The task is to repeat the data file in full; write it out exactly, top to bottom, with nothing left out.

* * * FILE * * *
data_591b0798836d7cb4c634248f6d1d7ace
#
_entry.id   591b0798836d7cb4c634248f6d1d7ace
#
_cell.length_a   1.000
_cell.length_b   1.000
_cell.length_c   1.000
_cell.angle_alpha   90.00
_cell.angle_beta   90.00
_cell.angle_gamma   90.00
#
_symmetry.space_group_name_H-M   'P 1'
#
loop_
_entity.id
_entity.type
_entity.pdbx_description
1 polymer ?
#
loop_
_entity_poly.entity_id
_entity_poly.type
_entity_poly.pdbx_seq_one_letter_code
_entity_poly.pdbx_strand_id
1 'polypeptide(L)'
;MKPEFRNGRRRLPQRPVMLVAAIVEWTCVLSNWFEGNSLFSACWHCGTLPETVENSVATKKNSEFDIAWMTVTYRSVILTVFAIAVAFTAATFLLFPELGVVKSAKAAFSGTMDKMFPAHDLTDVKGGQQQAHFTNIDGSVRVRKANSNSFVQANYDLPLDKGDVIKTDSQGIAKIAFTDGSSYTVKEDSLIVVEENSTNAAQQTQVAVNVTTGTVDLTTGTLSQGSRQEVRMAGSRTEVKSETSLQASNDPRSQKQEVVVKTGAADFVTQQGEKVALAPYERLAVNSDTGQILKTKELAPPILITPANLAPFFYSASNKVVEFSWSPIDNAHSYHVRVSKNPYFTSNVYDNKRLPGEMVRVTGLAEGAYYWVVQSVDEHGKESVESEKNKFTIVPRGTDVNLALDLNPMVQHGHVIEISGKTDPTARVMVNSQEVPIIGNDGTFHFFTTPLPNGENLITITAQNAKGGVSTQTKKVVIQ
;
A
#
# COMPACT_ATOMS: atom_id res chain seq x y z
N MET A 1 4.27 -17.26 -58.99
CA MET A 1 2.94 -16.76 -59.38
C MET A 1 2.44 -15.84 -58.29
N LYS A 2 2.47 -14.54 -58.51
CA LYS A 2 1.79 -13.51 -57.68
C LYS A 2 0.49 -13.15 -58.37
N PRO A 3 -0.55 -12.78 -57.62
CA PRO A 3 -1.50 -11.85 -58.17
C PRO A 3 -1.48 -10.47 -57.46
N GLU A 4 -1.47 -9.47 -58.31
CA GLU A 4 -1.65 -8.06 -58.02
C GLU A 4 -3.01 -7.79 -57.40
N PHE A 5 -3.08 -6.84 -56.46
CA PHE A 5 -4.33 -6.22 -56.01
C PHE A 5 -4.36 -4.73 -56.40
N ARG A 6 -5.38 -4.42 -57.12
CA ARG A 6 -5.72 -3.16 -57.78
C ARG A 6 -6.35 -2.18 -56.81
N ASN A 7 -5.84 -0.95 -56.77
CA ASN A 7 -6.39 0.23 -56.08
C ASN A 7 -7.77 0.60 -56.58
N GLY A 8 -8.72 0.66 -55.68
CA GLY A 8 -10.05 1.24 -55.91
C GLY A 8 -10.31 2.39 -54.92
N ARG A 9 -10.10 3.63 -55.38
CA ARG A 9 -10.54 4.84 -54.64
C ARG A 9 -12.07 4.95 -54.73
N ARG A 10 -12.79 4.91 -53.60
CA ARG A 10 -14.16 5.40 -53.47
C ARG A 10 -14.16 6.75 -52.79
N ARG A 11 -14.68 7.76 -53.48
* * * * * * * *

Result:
data_591b0798836d7cb4c634248f6d1d7ace
#
_entry.id   591b0798836d7cb4c634248f6d1d7ace
#
_cell.length_a   1.000
_cell.length_b   1.000
_cell.length_c   1.000
_cell.angle_alpha   90.00
_cell.angle_beta   90.00
_cell.angle_gamma   90.00
#
_symmetry.space_group_name_H-M   'P 1'
#
loop_
_entity.id
_entity.type
_entity.pdbx_description
1 polymer ?
#
loop_
_entity_poly.entity_id
_entity_poly.type
_entity_poly.pdbx_seq_one_letter_code
_entity_poly.pdbx_strand_id
1 'polypeptide(L)'
;MKPEFRNGRRRLPQRPVMLVAAIVEWTCVLSNWFEGNSLFSACWHCGTLPETVENSVATKKNSEFDIAWMTVTYRSVILTVFAIAVAFTAATFLLFPELGVVKSAKAAFSGTMDKMFPAHDLTDVKGGQQQAHFTNIDGSVRVRKANSNSFVQANYDLPLDKGDVIKTDSQGIAKIAFTDGSSYTVKEDSLIVVEENSTNAAQQTQVAVNVTTGTVDLTTGTLSQGSRQEVRMAGSRTEVKSETSLQASNDPRSQKQEVVVKTGAADFVTQQGEKVALAPYERLAVNSDTGQILKTKELAPPILITPANLAPFFYSASNKVVEFSWSPIDNAHSYHVRVSKNPYFTSNVYDNKRLPGEMVRVTGLAEGAYYWVVQSVDEHGKESVESEKNKFTIVPRGTDVNLALDLNPMVQHGHVIEISGKTDPTARVMVNSQEVPIIGNDGTFHFFTTPLPNGENLITITAQNAKGGVSTQTKKVVIQ
;
A
#
# COMPACT_ATOMS: atom_id res chain seq x y z
N MET A 1 4.27 -17.26 -58.99
CA MET A 1 2.94 -16.76 -59.38
C MET A 1 2.44 -15.84 -58.29
N LYS A 2 2.47 -14.54 -58.51
CA LYS A 2 1.79 -13.51 -57.68
C LYS A 2 0.49 -13.15 -58.37
N PRO A 3 -0.55 -12.78 -57.62
CA PRO A 3 -1.50 -11.85 -58.17
C PRO A 3 -1.48 -10.47 -57.46
N GLU A 4 -1.47 -9.47 -58.31
CA GLU A 4 -1.65 -8.06 -58.02
C GLU A 4 -3.01 -7.79 -57.40
N PHE A 5 -3.08 -6.84 -56.46
CA PHE A 5 -4.33 -6.22 -56.01
C PHE A 5 -4.36 -4.73 -56.40
N ARG A 6 -5.38 -4.42 -57.12
CA ARG A 6 -5.72 -3.16 -57.78
C ARG A 6 -6.35 -2.18 -56.81
N ASN A 7 -5.84 -0.95 -56.77
CA ASN A 7 -6.39 0.23 -56.08
C ASN A 7 -7.77 0.60 -56.58
N GLY A 8 -8.72 0.66 -55.68
CA GLY A 8 -10.05 1.24 -55.91
C GLY A 8 -10.31 2.39 -54.92
N ARG A 9 -10.10 3.63 -55.38
CA ARG A 9 -10.54 4.84 -54.64
C ARG A 9 -12.07 4.95 -54.73
N ARG A 10 -12.79 4.91 -53.60
CA ARG A 10 -14.16 5.40 -53.47
C ARG A 10 -14.16 6.75 -52.79
N ARG A 11 -14.68 7.76 -53.48